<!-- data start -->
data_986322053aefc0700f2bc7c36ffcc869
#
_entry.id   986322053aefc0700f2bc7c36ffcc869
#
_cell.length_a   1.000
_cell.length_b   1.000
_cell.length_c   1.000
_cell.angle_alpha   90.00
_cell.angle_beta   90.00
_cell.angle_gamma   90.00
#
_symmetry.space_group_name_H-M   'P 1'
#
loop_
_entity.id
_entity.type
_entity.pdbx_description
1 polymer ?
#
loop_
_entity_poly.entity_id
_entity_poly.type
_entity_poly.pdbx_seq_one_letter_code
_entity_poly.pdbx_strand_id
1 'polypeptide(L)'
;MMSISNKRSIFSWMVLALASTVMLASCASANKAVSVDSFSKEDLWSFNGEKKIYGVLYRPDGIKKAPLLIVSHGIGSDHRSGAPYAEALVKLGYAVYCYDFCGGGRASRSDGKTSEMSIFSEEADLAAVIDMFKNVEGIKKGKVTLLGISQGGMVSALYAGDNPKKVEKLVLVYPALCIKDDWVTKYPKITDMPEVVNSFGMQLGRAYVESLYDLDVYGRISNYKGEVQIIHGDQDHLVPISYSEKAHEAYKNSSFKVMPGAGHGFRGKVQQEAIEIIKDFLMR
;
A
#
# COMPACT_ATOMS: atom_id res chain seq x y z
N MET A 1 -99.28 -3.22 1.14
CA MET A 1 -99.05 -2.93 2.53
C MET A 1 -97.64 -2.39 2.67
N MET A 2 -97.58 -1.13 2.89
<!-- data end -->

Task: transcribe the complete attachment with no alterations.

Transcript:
data_986322053aefc0700f2bc7c36ffcc869
#
_entry.id   986322053aefc0700f2bc7c36ffcc869
#
_cell.length_a   1.000
_cell.length_b   1.000
_cell.length_c   1.000
_cell.angle_alpha   90.00
_cell.angle_beta   90.00
_cell.angle_gamma   90.00
#
_symmetry.space_group_name_H-M   'P 1'
#
loop_
_entity.id
_entity.type
_entity.pdbx_description
1 polymer ?
#
loop_
_entity_poly.entity_id
_entity_poly.type
_entity_poly.pdbx_seq_one_letter_code
_entity_poly.pdbx_strand_id
1 'polypeptide(L)'
;MMSISNKRSIFSWMVLALASTVMLASCASANKAVSVDSFSKEDLWSFNGEKKIYGVLYRPDGIKKAPLLIVSHGIGSDHRSGAPYAEALVKLGYAVYCYDFCGGGRASRSDGKTSEMSIFSEEADLAAVIDMFKNVEGIKKGKVTLLGISQGGMVSALYAGDNPKKVEKLVLVYPALCIKDDWVTKYPKITDMPEVVNSFGMQLGRAYVESLYDLDVYGRISNYKGEVQIIHGDQDHLVPISYSEKAHEAYKNSSFKVMPGAGHGFRGKVQQEAIEIIKDFLMR
;
A
#
# COMPACT_ATOMS: atom_id res chain seq x y z
N MET A 1 -99.28 -3.22 1.14
CA MET A 1 -99.05 -2.93 2.53
C MET A 1 -97.64 -2.39 2.67
N MET A 2 -97.58 -1.13 2.89